FRIDAY, June 10 (HealthDay News) -- Women are more likely than
men to be referred for unnecessary nuclear stress tests, a new
A nuclear stress test, also called myocardial perfusion imaging,
is an imaging technique that measures blood flow to the heart
muscle at rest and during periods of stress, such as exercise. The
test can detect heart disease, but it's expensive and exposes
people to radiation.
U.S. researchers analyzed 314 nuclear stress tests to determine
whether they met so-called appropriate use criteria, guidelines set
by the American College of Cardiology Foundation to help doctors
decide whether such testing would be beneficial. Nearly all of the
tests had been ordered for chest pain.
They found that 263 of the tests were appropriate, 34 were
inappropriate and 17 were uncertain. Women accounted for 68 percent
of inappropriate tests and 82 percent of uncertain tests, the study
Historically, women with symptoms of cardiovascular disease have
received fewer stress tests and cardiac catheterizations than men,
according to the researchers, but the past decade has seen a push
for more testing of women. The findings of this study suggest that
"in our fear of missing heart disease, we are testing too may women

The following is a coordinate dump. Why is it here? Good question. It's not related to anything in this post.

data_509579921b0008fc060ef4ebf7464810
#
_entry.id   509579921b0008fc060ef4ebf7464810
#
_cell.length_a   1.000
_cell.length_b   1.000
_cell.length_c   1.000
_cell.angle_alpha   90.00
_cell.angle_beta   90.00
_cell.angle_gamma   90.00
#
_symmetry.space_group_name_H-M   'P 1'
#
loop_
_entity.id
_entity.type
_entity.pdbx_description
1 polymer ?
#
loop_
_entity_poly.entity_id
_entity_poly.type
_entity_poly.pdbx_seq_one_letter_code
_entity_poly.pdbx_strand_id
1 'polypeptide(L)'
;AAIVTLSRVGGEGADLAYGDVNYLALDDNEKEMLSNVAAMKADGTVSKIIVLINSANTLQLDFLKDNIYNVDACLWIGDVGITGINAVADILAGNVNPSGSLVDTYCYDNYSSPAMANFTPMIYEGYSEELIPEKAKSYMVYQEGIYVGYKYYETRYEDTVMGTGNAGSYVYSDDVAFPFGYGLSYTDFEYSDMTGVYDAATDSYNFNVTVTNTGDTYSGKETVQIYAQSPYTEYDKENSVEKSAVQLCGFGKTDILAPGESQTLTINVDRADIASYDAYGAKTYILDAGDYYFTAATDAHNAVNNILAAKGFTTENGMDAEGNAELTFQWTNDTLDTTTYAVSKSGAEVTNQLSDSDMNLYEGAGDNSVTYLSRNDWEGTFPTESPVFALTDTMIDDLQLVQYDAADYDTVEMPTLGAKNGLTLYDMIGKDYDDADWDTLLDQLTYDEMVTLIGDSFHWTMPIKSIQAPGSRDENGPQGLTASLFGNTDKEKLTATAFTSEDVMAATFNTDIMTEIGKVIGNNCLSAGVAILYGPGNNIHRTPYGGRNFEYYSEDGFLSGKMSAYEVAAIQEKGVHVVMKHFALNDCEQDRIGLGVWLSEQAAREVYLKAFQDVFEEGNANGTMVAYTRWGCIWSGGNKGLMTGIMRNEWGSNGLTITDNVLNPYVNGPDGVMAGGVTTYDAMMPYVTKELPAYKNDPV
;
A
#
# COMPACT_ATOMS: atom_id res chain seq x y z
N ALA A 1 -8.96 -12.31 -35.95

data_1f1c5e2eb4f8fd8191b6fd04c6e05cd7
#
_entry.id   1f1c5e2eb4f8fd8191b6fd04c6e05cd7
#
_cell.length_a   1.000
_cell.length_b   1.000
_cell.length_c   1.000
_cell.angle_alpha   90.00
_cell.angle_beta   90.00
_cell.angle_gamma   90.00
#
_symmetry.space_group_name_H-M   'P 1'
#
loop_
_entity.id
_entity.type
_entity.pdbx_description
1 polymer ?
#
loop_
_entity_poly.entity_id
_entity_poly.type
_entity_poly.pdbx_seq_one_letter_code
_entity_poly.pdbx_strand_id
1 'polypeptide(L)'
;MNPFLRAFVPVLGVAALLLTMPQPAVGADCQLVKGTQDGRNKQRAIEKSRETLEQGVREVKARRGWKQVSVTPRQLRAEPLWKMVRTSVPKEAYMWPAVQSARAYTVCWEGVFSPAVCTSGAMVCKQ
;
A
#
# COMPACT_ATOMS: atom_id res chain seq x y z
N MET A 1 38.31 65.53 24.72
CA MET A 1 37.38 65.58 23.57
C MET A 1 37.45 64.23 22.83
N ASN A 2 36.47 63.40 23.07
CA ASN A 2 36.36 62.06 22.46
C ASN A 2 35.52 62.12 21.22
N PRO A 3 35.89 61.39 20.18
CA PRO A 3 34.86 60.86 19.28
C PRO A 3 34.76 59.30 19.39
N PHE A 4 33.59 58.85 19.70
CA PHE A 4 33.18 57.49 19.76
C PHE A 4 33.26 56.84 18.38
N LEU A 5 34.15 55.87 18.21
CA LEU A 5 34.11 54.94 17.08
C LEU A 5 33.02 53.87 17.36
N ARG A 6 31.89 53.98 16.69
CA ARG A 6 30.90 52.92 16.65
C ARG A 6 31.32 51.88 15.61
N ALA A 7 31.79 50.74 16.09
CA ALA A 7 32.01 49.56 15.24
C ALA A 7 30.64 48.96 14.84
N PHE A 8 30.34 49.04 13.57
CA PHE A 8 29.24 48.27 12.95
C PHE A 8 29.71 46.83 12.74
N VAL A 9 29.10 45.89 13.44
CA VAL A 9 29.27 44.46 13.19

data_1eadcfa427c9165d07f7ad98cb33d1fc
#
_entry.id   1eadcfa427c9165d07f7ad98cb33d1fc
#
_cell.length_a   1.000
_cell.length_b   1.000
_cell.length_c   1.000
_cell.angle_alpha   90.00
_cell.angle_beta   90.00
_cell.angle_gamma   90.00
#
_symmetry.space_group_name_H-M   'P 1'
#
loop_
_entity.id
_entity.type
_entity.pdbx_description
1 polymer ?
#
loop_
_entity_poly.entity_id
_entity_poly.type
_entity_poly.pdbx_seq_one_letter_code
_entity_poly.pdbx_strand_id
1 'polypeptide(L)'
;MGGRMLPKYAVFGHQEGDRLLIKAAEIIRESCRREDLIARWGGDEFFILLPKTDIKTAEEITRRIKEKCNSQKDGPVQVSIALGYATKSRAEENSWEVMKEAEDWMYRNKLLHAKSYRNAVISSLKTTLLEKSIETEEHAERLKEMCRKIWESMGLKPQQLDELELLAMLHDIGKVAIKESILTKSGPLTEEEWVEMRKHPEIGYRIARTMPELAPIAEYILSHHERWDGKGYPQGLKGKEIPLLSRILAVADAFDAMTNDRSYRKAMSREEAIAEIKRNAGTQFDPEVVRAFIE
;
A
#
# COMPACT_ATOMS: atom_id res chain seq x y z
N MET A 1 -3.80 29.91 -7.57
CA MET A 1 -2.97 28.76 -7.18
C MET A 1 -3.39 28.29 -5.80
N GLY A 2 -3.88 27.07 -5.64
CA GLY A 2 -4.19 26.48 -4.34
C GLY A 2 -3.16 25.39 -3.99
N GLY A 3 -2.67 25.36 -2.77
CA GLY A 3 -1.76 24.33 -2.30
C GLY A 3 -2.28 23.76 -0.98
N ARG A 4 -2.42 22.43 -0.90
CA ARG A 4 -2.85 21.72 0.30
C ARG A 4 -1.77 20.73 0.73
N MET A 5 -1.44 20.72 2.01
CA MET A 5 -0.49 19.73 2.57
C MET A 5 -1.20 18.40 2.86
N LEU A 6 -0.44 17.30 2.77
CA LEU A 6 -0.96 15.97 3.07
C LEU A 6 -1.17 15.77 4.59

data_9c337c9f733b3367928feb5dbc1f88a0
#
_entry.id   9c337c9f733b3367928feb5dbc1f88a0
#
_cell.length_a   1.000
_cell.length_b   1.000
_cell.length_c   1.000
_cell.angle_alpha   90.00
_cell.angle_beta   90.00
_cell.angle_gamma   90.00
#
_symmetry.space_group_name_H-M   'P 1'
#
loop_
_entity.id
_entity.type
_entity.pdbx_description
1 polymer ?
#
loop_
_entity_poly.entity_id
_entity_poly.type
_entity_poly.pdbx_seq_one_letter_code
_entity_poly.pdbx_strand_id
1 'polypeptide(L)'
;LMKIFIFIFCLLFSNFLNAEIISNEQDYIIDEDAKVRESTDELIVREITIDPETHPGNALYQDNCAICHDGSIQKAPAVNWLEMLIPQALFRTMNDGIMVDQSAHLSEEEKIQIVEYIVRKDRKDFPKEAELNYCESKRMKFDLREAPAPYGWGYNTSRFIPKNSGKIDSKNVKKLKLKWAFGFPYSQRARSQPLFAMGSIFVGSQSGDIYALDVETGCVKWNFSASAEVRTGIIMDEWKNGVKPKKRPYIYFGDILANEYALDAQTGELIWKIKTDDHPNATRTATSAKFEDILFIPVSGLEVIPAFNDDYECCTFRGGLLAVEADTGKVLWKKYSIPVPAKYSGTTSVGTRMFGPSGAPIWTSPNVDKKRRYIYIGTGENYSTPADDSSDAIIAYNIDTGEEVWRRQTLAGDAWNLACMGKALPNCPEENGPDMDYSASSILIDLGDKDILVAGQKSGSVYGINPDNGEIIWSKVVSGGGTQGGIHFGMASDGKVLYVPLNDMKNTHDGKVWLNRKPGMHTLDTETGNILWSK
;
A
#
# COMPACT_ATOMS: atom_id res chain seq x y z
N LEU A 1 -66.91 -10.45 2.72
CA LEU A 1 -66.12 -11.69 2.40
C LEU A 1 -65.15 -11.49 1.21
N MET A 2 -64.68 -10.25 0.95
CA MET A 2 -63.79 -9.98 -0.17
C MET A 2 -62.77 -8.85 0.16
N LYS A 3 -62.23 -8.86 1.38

indiscriminately," Dr. Aarti Gupta, a cardiology fellow at Rhode
Island Hospital and the study's lead author, said in a news release
from Lifespan health system.
The researchers also found that primary care doctors ordered the
most nuclear stress tests. However, 74 percent of their tests were
deemed appropriate, compared with 92 percent of those ordered by
cardiologists. For female patients, cardiologists' stress tests
were considered appropriate 86 percent of the time, compared with
71 percent for primary care doctors.
"The findings indicate a continuing need for education among
primary care providers for appropriate test ordering, particularly
for women," Gupta said.
The study was published online in the
Journal of Nuclear Cardiology.
The U.S. National Library of Medicine has more about
nuclear stress tests.